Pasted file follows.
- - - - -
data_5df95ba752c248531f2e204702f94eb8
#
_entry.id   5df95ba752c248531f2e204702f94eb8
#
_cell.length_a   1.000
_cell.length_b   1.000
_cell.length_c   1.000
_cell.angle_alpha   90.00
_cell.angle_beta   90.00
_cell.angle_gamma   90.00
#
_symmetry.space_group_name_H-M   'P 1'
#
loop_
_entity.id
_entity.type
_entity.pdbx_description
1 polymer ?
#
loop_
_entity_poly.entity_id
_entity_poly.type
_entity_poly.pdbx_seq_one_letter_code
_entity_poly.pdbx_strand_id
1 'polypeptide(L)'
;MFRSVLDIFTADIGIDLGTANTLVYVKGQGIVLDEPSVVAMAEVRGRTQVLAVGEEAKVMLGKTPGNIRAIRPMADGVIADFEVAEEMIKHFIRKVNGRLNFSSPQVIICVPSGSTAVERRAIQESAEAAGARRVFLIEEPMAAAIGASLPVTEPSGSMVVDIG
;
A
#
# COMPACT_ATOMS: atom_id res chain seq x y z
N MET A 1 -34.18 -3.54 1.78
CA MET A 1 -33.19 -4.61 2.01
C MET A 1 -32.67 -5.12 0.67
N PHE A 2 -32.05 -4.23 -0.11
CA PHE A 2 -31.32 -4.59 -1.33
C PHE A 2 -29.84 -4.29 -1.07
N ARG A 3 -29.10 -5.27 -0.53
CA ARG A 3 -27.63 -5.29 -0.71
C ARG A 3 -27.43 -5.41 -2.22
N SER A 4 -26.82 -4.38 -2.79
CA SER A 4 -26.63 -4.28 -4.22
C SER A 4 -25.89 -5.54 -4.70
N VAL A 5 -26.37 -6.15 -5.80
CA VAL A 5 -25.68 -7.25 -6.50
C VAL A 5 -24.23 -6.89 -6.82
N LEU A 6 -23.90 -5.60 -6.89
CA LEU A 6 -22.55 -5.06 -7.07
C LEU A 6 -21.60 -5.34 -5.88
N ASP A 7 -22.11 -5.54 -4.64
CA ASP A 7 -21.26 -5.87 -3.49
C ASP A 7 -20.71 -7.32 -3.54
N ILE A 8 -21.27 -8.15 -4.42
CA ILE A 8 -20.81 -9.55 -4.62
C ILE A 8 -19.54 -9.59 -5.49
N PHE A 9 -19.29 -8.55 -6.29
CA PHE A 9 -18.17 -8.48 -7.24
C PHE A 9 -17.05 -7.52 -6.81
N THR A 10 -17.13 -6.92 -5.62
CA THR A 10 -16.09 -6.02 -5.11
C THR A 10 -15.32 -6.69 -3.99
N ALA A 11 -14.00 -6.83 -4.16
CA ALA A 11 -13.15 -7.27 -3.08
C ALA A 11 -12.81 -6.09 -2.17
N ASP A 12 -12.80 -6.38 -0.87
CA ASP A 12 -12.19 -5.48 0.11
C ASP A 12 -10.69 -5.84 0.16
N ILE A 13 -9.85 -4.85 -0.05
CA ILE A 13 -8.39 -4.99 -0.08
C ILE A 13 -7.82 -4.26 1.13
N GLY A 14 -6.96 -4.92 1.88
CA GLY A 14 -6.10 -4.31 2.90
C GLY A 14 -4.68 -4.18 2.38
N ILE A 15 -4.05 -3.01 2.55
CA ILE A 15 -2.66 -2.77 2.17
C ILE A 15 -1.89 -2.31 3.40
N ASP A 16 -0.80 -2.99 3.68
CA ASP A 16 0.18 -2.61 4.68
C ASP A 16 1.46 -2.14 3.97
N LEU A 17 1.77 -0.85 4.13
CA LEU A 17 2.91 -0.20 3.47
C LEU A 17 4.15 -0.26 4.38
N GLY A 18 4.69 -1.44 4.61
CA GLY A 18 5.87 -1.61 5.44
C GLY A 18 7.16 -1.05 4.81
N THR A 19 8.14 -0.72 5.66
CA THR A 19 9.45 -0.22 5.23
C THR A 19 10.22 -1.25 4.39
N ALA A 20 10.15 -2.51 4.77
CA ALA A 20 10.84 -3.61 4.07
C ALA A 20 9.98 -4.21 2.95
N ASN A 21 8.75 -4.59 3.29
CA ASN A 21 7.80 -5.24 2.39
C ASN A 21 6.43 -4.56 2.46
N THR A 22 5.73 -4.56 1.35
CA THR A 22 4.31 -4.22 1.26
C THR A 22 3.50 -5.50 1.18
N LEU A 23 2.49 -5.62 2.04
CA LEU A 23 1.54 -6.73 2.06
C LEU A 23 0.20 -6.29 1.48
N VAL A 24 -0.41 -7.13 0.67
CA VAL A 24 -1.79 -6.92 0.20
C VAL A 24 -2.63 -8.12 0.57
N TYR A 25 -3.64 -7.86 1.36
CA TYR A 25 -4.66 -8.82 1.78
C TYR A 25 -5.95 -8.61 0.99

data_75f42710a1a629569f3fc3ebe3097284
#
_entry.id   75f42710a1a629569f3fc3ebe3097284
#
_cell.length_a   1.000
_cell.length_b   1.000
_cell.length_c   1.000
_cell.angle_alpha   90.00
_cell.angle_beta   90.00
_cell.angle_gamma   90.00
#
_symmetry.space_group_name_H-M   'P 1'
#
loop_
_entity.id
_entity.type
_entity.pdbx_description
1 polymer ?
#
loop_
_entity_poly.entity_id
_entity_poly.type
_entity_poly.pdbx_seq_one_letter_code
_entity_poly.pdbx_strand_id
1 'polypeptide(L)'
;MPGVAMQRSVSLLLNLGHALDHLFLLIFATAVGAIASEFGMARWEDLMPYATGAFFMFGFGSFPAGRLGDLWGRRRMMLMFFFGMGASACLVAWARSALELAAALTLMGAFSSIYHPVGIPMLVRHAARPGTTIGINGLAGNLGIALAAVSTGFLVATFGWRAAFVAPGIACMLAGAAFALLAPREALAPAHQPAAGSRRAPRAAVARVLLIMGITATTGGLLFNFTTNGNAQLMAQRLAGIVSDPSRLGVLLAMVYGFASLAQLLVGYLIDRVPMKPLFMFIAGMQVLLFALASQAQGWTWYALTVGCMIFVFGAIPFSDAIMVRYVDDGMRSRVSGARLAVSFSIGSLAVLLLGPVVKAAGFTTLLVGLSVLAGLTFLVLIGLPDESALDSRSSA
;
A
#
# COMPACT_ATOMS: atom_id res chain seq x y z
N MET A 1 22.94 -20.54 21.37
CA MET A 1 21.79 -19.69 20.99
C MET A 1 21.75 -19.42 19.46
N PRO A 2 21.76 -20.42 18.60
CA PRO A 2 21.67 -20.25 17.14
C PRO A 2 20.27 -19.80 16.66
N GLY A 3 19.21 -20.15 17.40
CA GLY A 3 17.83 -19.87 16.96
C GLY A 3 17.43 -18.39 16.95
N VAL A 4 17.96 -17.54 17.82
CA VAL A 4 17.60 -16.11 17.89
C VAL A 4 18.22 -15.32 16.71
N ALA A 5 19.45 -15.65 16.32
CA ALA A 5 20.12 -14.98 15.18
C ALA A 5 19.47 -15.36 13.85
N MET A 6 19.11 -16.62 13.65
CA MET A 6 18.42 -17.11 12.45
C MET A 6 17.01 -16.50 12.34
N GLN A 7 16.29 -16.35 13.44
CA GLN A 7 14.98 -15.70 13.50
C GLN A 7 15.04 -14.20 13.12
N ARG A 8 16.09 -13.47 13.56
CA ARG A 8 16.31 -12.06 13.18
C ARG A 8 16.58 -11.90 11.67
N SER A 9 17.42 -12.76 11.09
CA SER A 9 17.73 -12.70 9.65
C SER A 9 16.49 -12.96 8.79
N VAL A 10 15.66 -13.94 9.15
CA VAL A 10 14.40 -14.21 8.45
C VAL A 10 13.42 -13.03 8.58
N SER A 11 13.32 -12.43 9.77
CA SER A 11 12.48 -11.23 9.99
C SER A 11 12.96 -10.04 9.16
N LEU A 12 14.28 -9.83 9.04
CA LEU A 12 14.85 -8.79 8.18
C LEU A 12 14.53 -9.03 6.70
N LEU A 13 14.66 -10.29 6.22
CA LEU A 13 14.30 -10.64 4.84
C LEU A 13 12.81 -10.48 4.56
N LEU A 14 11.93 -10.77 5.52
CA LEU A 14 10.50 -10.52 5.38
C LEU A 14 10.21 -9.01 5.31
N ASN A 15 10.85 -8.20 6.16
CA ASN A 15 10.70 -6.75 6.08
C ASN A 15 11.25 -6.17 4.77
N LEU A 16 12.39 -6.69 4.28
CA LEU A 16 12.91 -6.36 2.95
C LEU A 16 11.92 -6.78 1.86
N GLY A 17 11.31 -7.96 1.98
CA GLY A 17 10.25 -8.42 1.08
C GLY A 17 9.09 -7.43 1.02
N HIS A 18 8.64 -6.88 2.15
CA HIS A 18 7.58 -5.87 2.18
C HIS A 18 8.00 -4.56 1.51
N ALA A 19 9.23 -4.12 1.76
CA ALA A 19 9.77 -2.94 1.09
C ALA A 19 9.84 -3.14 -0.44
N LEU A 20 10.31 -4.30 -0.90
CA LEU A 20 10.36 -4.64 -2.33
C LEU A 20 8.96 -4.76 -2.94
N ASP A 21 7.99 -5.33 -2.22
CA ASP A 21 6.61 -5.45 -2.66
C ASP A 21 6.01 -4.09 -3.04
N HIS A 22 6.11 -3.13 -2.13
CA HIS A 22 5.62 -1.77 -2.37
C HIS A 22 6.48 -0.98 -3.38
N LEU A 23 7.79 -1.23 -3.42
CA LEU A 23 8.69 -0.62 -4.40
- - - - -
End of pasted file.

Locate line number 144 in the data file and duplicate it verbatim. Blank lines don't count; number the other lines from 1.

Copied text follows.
C GLY A 3 17.43 -18.39 16.95